Healing ED Brain While My Daughter is Listening


My “eating disorder (ED) brain” has been with me through every season of life. No matter the size on the tag in my jeans, this ED brain has accompanied me most places I go. I don’t act upon the thoughts this “brain” provokes anymore, but I am still frequently visited by them.

Looking at me, you’d probably laugh and think there’s no way I’ve had an eating disorder. (Okay, you wouldn’t laugh, because you’re kind, but you hopefully know what I mean.) After having two babies in two and a half years and breastfeeding both of them, my body definitely doesn’t look like a body that’s struggled with eating disorders. But that’s the thing; there is no look of an eating disorder. EDs are invisible in most cases. The outward appearance is not indicative of internal thought processes.

The Microscope of It All

I do have postpartum weight I’d like to lose, and I’m working hard to do so. Trying to lose weight healthily after having a history of eating disorders is a feat in and of itself, but trying to lose weight while my very-perceptive almost four-year-old daughter watches feels impossible sometimes. She watches my every move, and she hears my every word, whether I’m speaking about others or myself. The words she hears me say about myself, others, and her will become her internal monologue. They’ll be a reflection of how she views her own self.

Some days it feels like I’m under a microscope, but I have truly come to appreciate the accountability it provides me. Trying to do right by her is, in turn, helping me to speak and even begin to think more positively about myself. What a blessing!

It is my goal to speak life over my children. I want to speak positivity, health, and constructive nature over them. I want to view my body as the vehicle in which I live my life—the vessel in which I experience joy. 

Reversing Course

I will always be critical over my appearance. I work diligently at refining my mental approach to it all, but I know at my core that I will forever struggle with this. However, that does not have to mean my daughter will struggle with body image as well, at least hopefully not to the degree to which I have.

I’m starting to see the fruit of my labor born in her self image. “Mommy, I have such strong muscles! Mommy, I want to eat carrots because they help me see in the dark!” I try really hard to avoid attributing worth to food. There are not “good” and “bad” foods in our house. We do have treats, like cake on birthdays or suckers on road trips or gummies because it’s Wednesday, but treats are not “bad.” They’re just a different type of food. Inversely, fruits and veggies are just yummy food we also eat; they aren’t considered “good.” Exercise is also morally neutral. I truly think establishing this methodology in our family has been so helpful to my children’s perception of food and how it operates in their bodies.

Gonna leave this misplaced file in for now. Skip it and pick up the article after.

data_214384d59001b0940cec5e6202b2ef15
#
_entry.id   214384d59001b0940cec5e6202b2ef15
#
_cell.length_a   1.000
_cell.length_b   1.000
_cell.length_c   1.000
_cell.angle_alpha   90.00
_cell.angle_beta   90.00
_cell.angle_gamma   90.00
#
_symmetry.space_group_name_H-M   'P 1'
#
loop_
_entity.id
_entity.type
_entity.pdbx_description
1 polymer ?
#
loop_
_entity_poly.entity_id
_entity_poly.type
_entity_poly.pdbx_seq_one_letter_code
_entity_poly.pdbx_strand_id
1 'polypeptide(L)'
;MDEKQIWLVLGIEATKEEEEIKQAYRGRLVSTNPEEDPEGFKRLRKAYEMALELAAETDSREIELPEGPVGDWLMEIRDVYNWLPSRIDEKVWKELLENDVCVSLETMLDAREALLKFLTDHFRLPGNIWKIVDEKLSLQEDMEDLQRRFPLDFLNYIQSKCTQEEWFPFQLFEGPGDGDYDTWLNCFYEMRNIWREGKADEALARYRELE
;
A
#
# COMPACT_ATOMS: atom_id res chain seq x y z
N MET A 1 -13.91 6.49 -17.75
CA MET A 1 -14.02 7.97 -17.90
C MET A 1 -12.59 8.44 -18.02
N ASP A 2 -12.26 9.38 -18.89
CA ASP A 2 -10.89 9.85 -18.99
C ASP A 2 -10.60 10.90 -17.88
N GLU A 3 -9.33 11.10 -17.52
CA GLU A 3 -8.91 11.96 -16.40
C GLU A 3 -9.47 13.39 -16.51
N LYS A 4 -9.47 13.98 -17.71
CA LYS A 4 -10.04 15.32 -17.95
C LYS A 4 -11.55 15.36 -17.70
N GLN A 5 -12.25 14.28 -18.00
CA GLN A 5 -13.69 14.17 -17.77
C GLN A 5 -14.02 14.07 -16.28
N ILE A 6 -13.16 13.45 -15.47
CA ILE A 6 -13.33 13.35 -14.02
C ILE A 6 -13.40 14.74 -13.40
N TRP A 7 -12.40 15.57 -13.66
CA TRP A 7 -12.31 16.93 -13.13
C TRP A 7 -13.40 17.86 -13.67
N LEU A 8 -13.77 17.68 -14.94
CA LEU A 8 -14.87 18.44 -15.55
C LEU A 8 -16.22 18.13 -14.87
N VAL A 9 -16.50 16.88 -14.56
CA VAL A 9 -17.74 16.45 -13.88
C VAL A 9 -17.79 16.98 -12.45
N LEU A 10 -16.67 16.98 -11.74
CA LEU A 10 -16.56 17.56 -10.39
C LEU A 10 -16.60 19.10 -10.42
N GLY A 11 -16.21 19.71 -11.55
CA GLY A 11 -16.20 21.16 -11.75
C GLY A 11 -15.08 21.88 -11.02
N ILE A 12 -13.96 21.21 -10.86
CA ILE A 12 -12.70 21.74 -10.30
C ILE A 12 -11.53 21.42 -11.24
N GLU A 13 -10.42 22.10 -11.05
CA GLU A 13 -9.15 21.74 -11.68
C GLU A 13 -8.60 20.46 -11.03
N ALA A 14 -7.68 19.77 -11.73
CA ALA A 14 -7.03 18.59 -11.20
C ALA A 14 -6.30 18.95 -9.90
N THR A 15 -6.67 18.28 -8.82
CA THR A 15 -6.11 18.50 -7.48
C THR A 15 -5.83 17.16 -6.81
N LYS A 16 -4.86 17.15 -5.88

The eating disorders and unhealthy body image can stop with me. 


I will not beat myself up if my children end up struggling with these issues in their teenage and adult years, because there’s only so much I can control. However, you can bet your bottom dollar that I WILL do everything within my control to produce healthy self talk and body image within my children. These will frame their perception of themselves for their whole lives. The stakes are high, and I’m definitely not perfect. Thankfully, perfection isn’t the key; consistency is. Consistently and intentionally choosing to speak kindly of myself and my body in front of my daughter will make a difference. I know it will.

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Audra Smith did not spend her childhood in Alabama, but got down here as fast as she could! Originally from Ohio, Audra met and married her husband (of nearly 6 years now), Brian, while in college, and they decided to move to Alabama on a whim a year after graduation, resulting in the best decision ever made. She graduated with a Bachelor of Science degree in Family Studies/Child Development. Audra spent the first few years after the move working for The University of Alabama in Tuscaloosa within Early Childhood Education. After years of working in close proximity to Big Al, it’s safe to say now that she is a faithful Tide fan. Audra is an Army National Guard wife due to Brian’s military service and dedication to the great state of Alabama and our country. After enduring years of infertility, Audra and Brian were miraculously blessed with their daughter Nora Jo, who was born in March 2018 in the heart of Birmingham. Audra now resides in the Chelsea area (Sterrett) with her husband Brian, daughter Nora Jo, and living security system (lab/hound mix) Hamilton. When she’s not wrangling and chasing after a spunky toddler, Audra enjoys a good book, just about a million cups of coffee a day, embracing/celebrating the wild ride of postpartum, any DIY crafty project, and being on the water. She initially went to college for Vocal Music, and still enjoys music and singing very much as an outlet (even if she’s mostly singing “Baby Shark” these days.) Audra is passionate about raising awareness for Type 1 Diabetes, as she lives with this disease every day. Audra is currently a stay at home mom who makes it a priority to cultivate side projects related to her passions. She enjoys connecting with other mamas, women, and anyone who needs someone to talk to. Instagram has become a virtual tribe for her, and if you’d like to participate, head on over to @audrashoupesmith whenever you need a dose of “real life.”


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